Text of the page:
In the same vein as the recent 2020 Soundsystem album, UNDO aka Gabriel Berlanga spends a lot of his time combining Indie exuberance with industrial strength electronics. Gabriel has created some great melodically challenging indie-dance fusions, which sit comfortably alongside his probing technoid work. “Despacio” is a reassuring guitar driven number, with heartening synths and handclap beats. “Bounce Your Body, Gabi” will also move your feet, thanks to its commanding keys, snarling bass and super synths. Whether delivering cross-genre dreams or straight up Techno tunes, UNDO’s musical star shines brightly.

Daedelus – Denies The Days Demise (Ninja Tune)

What have we here? Classicaly minded electronica with Bruk steps, Techno pounce and Brazilian ideas. Daedelus manipulates his samples in a singularly ‘live’ way and thus his tracks sound organic and warm instead of cold and callous. Mr. D never sits still and so on occasions he can really frustrate his listeners by dropping really cool musical ideas without a second thought. “Bahia” is an old school Brazilian tune that has been defiled in the favelas of the 21st century, as insatiable guitars and crazy percussion mercilessly knife vocals and brass. “Sawtooth EKG” wobbles classical strings over Bboy beats. Musical madness that somehow makes perfect sense.

Mocky – Navy Brown Blues (Fine)

Poppy bubblegum hop is the name of the game for Mocky. Gorge simple melodies and cool harmonies are the basis of his infuriatingly catchy tunes. Sometime his raps get a little too much, but once he’s in full flow, you’ll already have been entranced by the melody. “One Of A Kind” is an adoration driven number, where percussion slaps shrieking keys in a playful manner. Feist’s cryin’ vocals soak light as cream brass, tender strings and key goodness on “Fightin’ Away The Tears”, as Mocky provides his own unhappy rap. This is an album of lovely fragile pop tunes, with a nod to Soul, Hip Hop and other musical flavours.


update / radioshows

Sorry folks, I know it has been a little bit quiet the last week(s) but I’ve been a little bit indisposed recently and just posted stuff that has already been prepared or nothing like you may have noticed. Just for the record here are the recent playlists for the radiopellenera (this week, you can still catch the show on Sunday from 13:00-15:00 (UTC+2)) and radio42.com (last friday) shows :

Mamayo: Born To Love
Young Disciples: Freedom (Free For All)
Vanessa Simon: Holding You, Loving You
Noel McKoy: Love Under Control
Myron: Darkside
Malena Perez: Gracias A La Vida
Fay Victor: Sometimes
Sun Ra: Images
McCoy Tyner: Ebony Queen
Ayetoro: Blues 4 The Earth Mother
Beautiful Nubia: Higher Steps (O Mbo Wa D’ero)
Fela Anikulapo & Roy Ayers: Africa - Centre Of The World
Carmen Lundy: (I Dream) In Living Color (Live)
Jazzhole: Do It Right
Gil Scott Heron & Brian Jackson: Winter In America
Oneness Of Juju: Incognito
Greenlaw Ave: Powers That Be
Klymaxx: 4 The Ole Dog N U

Malena Perez: Free To Fly
Doug Carn: Little B’s Poem
Oneness Of JuJu: Follow Me
Toni Toné Tony: Still A Man
Joanna Pascale: Fools Rush In
Kellylee Evans: Lead Me Closer
Deborah J. Carter: Oh! Darling
Curtis Mayfield: Romancing The Folk Song
Robert Mitchell’s Panacea: Ocean In A Small Hand (feat. Gurdeep Stephens)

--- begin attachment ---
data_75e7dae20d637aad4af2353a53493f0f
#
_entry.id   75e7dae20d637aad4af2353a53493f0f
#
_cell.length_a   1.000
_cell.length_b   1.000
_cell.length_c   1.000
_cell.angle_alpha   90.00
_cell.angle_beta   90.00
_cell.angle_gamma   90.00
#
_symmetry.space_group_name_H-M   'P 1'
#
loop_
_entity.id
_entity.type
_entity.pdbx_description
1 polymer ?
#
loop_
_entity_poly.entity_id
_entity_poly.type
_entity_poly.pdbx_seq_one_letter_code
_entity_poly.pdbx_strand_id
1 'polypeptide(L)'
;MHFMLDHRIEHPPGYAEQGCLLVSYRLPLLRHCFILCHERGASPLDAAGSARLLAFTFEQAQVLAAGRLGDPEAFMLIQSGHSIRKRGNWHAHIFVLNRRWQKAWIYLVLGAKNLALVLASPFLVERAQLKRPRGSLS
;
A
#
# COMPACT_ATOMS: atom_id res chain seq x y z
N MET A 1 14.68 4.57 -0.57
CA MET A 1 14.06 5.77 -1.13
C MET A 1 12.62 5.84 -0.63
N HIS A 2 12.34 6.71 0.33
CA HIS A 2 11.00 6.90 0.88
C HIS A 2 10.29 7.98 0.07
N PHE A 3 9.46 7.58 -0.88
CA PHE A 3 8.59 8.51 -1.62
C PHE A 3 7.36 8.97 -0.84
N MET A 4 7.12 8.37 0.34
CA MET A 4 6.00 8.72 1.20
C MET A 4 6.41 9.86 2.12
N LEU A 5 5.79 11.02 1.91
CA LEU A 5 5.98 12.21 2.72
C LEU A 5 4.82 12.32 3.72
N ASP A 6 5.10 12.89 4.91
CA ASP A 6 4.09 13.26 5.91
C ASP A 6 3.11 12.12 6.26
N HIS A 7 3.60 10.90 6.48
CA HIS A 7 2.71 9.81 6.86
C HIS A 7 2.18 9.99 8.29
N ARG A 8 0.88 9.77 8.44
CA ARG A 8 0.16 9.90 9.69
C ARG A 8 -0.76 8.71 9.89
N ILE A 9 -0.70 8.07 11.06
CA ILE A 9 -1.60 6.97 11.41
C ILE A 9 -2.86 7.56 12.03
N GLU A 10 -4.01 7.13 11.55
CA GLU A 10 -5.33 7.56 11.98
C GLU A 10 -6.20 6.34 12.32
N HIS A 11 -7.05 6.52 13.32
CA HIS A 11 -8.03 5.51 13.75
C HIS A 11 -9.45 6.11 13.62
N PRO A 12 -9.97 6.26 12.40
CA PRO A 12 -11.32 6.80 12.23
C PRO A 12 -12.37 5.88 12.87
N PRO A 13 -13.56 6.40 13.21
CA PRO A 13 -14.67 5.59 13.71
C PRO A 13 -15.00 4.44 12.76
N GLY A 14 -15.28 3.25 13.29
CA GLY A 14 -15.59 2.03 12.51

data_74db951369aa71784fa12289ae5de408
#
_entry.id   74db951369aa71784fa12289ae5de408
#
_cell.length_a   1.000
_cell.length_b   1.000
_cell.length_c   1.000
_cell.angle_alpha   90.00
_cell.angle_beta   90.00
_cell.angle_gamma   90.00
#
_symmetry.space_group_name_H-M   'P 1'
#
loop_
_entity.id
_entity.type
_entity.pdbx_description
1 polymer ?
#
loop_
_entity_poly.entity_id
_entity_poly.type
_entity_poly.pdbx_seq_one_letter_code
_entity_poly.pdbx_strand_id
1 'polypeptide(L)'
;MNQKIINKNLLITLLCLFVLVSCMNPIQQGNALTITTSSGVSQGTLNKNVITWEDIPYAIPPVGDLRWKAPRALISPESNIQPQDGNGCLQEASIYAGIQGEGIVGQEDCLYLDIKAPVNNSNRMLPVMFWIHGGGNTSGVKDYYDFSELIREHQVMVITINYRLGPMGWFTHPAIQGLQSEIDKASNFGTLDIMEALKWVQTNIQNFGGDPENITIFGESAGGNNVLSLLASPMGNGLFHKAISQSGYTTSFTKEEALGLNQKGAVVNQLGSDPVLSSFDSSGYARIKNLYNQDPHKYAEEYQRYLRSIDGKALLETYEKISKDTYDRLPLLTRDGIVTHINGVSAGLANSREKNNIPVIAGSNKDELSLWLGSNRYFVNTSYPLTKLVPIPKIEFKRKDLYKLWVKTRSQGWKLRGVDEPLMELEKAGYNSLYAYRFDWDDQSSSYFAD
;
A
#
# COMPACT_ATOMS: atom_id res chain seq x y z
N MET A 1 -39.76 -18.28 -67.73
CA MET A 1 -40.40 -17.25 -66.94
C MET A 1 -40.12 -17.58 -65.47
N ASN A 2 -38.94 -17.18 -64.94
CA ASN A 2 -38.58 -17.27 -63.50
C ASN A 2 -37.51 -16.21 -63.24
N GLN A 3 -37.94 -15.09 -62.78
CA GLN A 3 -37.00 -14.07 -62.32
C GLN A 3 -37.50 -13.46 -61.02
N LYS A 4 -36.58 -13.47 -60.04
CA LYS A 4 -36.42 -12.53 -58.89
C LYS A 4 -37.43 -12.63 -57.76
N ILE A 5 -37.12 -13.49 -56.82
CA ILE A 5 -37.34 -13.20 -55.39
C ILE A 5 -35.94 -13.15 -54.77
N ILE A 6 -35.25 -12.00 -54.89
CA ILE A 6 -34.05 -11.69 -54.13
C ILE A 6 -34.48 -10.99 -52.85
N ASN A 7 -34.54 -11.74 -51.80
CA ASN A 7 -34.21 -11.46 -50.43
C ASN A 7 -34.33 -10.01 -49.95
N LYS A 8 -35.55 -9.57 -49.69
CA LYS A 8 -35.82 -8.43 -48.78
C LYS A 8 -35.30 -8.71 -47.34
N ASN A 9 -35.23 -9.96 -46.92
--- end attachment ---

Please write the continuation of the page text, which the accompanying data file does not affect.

Brigette: Yes My Dear
Viktor Davies: Sound Of The Samba (album version)
Grupo X: X-Perience
Beautiful Nubia: Mind Of Your Own
Marlon Saunders: Afro Blue My Mind
Jazzhole: Do It Right
Sandra St. Victor: Holding Out
Nick-e: I Say
Vesta: Hunger
Janet Klein & Her Parlor Boys: Sweet Man
Misty Oldland: Angel
Danny Madden: Circle Of Love
Mr Fingers: On A Corner Called Jazz (Underground Mix)
Karen Bernod: Spirit (Deeper Remix)
Tortured Soul: I Might Do Something Wrong (Osunlade Remix)



a month of jazz-not-jazz

Just in case you’ve missed something last month, here are some highlights that were featured last month on jazz-not-jazz:



jazz-not-jazz on radio42

In conjunction with radio42.com and rautemusik.fm jazz-not-jazz presents two hours of simply great music every Friday 19:00-21:00 UTC+2 (you don’t have to convert it for Germany…that’s Friday 13:00-15:00 in NYC, Friday 10:00-12:00 in San Francisco and Saturday 04:00-06:00 in Sydney). The links of the audio stream can be found on radio42.com or global24music.com/rautemusik (look for Lounge there). If you have a DSL/broadband connection you can also open this url directly in your mediaplayer: http://rautemusik.g24m.net:14000/ otherwise try http://rautemusik.g24m.net:14050 for ISDN connections.

Here’s the playlist for today Friday, 26th:

Toshio Matsuura Group: Behind The Shadow (from Kyoto Jazz Massive 10th Anniversary)
Alice Coltrane: Galaxy In Satchidananda (from World Galaxy)
OuterZone Band: Suny (from Premier Cru Sampler)
Joe Henderson: Fire (from The Elements)
Speak In Tones: Elements (from Subaro)
Sonny Rollins: Brown Skin Gal (from What’s New)
Ohio Players: Jive Turkey (from Skin Tight)
Sharon Jones & The DAP Kings: Your Thing Is A Drag (from Naturally)
Sample This: Shady (from Sample This!)
Teena Marie: Don’t Look Back (from Wild And Peaceful)
Klymaxx: Sexy (from Klymaxx)
Amp Fiddler: Dreamin’ (from Waltz Of A Ghetto Fly)
Eddie Kendricks: Keep On Truckin’ (from Motown Disco)
Roberta Flack: Sunday And Sister Jones (from Quiet Fire)
Jazzhole: Jonesing (from Poet’s Walk)
Karen Bernod: Hair I Am (from Life @ 360 Degrees)
Reel People: Butterflies (Restless Soul Heaven Mix)
Malena Perez: Praise The Day (from Stars)



jazz-not-jazz on radiopellenera